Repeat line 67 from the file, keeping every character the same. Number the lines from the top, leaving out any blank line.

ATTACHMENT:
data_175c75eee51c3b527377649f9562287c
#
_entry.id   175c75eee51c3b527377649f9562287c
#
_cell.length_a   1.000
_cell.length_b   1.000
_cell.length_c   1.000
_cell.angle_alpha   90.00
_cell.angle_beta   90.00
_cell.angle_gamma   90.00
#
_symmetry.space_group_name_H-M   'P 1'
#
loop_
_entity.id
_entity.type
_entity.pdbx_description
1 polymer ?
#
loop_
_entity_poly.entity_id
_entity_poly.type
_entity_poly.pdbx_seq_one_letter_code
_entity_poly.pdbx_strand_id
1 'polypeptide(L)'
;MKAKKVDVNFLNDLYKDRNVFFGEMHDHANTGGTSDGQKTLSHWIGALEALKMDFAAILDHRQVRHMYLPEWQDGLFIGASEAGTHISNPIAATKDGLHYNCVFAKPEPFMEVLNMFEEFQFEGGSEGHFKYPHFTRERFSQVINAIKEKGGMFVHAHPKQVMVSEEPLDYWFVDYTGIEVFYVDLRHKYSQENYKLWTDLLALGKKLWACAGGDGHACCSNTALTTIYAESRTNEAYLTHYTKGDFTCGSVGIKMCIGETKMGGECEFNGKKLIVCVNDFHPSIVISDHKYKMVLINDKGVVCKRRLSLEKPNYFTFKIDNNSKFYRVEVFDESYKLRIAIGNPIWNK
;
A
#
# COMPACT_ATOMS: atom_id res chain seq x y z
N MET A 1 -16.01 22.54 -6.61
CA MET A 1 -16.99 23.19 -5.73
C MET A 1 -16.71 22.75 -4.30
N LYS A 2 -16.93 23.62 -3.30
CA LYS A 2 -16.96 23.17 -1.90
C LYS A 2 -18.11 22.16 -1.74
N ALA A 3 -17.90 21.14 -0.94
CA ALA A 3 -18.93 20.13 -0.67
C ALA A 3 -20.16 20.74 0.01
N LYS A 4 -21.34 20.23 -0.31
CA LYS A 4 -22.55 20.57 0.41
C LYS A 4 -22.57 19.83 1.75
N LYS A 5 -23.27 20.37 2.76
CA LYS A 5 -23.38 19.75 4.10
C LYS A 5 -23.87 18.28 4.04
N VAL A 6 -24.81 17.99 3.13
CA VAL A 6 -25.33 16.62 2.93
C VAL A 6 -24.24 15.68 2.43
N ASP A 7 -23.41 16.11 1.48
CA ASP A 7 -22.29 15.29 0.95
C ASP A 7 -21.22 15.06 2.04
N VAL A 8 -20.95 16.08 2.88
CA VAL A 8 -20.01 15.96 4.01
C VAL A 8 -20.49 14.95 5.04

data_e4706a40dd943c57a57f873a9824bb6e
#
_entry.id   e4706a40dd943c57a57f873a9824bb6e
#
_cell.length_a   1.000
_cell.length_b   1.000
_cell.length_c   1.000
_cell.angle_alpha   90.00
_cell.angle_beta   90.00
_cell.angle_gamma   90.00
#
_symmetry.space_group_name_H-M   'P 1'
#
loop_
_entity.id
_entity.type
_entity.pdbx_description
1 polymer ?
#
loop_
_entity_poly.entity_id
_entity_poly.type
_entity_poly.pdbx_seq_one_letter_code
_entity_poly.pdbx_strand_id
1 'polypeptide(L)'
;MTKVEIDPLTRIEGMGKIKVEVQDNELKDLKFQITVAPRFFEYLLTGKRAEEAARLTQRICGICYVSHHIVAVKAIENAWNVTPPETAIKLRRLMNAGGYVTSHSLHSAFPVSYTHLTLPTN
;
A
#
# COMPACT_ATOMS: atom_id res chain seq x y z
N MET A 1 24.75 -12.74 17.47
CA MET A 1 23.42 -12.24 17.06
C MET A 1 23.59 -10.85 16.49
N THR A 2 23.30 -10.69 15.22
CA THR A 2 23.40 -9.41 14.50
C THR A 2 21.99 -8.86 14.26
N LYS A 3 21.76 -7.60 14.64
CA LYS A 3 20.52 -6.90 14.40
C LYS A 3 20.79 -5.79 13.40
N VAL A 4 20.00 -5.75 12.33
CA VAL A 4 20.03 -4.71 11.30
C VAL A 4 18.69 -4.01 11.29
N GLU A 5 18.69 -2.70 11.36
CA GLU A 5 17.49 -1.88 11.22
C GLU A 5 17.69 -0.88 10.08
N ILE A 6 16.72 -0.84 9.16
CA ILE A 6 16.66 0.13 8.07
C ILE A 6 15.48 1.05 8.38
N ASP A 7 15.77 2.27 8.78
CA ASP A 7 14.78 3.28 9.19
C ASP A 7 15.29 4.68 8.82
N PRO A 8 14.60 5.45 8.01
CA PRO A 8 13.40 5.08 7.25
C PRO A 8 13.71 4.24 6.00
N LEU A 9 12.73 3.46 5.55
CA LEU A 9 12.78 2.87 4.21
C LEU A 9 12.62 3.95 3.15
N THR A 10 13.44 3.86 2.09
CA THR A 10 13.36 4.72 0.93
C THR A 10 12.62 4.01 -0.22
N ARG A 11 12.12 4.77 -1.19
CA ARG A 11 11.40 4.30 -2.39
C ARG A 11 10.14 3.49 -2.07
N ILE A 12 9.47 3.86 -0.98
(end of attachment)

#